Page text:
Originally, a carnival was a feast observed by Roman Catholics before the Lenten fast began. The word carnival derives, apparently, from the Latin carnem levare, ‘to put away flesh’. Traditionally, meat was not eaten during the Lenten fast: thus, a carnival would be the last occasion on which meat was permissible before Easter. Broadly speaking, a carnival is an occasion or season of revels, of merrymaking, feasting, and entertainment (e.g. a Spanish fiesta).
In times past there were carnivals which were symbolic of the disruption and subversion of authority; a turning upside down of the hierarchical scale (e.g. the Feast of Fools, the Abbot of Misrule, the Boy Bishop).
Mikhail Bakhtin (1895-1975) coined the word “carnivalization’ (he introduces it in the chapter From the Prehistory of Novelistic Discourse’, in his book The Dialogic Imagination translated in 1981) to describe the penetration or incorporation of carnival into everyday life, and its shaping effect on language and literature.
Early examples of literary ‘carnival’ are the Socratic dialogues (in which what appears to be logic is stood on its head and shown to be illogical) and Menippean satire. A carnivalesque element is also characteristic of burlesque, parody, and personal satire.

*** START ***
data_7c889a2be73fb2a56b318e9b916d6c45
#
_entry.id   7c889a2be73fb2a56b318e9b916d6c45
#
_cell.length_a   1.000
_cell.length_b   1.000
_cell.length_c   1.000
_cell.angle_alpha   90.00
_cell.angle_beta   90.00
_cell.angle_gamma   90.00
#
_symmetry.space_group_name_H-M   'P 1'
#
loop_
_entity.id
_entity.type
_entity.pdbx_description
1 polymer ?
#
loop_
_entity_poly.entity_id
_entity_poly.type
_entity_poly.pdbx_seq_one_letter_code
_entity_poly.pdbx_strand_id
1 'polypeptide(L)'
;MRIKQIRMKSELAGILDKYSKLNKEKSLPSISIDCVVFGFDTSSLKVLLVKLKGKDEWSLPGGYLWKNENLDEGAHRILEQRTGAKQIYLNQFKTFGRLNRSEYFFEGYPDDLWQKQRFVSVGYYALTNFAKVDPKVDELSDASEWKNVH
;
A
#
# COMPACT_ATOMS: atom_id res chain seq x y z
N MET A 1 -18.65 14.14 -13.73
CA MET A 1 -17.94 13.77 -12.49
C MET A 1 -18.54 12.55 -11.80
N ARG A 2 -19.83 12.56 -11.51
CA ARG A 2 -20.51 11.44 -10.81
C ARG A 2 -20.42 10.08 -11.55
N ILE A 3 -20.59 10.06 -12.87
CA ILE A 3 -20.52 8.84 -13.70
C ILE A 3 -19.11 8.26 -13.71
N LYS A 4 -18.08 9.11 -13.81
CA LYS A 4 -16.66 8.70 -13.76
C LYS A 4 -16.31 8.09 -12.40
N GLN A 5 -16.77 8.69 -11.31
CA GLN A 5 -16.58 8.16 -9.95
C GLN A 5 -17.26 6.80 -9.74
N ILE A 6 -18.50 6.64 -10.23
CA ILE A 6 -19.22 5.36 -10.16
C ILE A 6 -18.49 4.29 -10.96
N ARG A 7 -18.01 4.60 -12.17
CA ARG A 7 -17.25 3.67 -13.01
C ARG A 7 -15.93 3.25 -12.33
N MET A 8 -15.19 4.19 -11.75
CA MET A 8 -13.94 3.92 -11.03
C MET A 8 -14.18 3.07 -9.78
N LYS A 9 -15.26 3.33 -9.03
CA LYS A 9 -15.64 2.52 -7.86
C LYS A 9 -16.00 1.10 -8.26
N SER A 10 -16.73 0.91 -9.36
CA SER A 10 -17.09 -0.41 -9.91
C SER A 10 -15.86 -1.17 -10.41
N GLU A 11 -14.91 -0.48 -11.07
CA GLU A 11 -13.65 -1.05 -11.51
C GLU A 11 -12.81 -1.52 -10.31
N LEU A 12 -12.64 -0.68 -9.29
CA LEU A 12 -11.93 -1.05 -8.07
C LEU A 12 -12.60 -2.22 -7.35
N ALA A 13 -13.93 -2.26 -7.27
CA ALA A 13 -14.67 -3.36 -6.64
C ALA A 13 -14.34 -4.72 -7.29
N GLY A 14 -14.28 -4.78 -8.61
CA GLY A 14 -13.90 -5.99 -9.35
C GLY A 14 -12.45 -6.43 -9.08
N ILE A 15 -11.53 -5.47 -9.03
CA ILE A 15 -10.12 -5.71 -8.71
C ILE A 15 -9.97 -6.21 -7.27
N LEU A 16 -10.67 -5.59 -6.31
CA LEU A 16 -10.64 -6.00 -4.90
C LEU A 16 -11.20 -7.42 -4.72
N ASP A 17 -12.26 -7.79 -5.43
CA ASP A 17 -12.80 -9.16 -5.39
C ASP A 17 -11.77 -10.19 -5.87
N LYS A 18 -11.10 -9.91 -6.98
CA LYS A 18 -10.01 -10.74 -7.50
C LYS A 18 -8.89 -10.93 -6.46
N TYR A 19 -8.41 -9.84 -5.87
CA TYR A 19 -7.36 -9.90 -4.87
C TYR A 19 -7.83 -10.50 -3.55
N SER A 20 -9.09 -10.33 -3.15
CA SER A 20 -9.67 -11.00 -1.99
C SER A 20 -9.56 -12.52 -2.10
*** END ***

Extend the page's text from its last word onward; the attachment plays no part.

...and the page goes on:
Bakhtin puts forward the theory that the element of carnival in literature is subversive; it disrupts authority and introduces alternatives. It is a kind of liberating influence and he sees it as part of the subversion of the sacred word in Renaissance culture. He cites Rabelais as an example of a writer who used carnival (e.g. in Gargantua and Pantagruel,1532-46).
In his book Problems of Dostoiervski’s Poetics (1929), he develops the idea of the carnivalesque in making a contrast between the novels of Tolstoy and Dostoievski. In Tolstoy’s fiction, he sees a type of ‘monologic’ novel where all is subject to the author’s controlling purpose and hand, whereas Dostoievski’s fiction is ‘dialogic’ or ‘polyphonic’. Many different characters express varying, independent views that are not ‘controlled’ by the author to represent the author’s viewpoint. They are ‘not only objects of the author’s word, but subjects of their own directly significant word as well’. Bakhtin sees this quality as a
kind of dynamic and liberating influence which, as it were, conceptualizes reality, giving freedom to the individual character and subverting the type of ‘monologic’ discourse characteristic of many 19th c.novelists (including Tolstoy).
Dostoievski’s tale Bobok (1873) is a particularly good example of carnival. The dead, disencumbered of natural laws, can say what they like and speak the truth for fun. But Bakhtin does not pretend that an author is not still in control of his material while allowing his characters to be subversive. He acknowledges the role of the author as a directing agent.
Also read: Death of the Author by Roland Barthes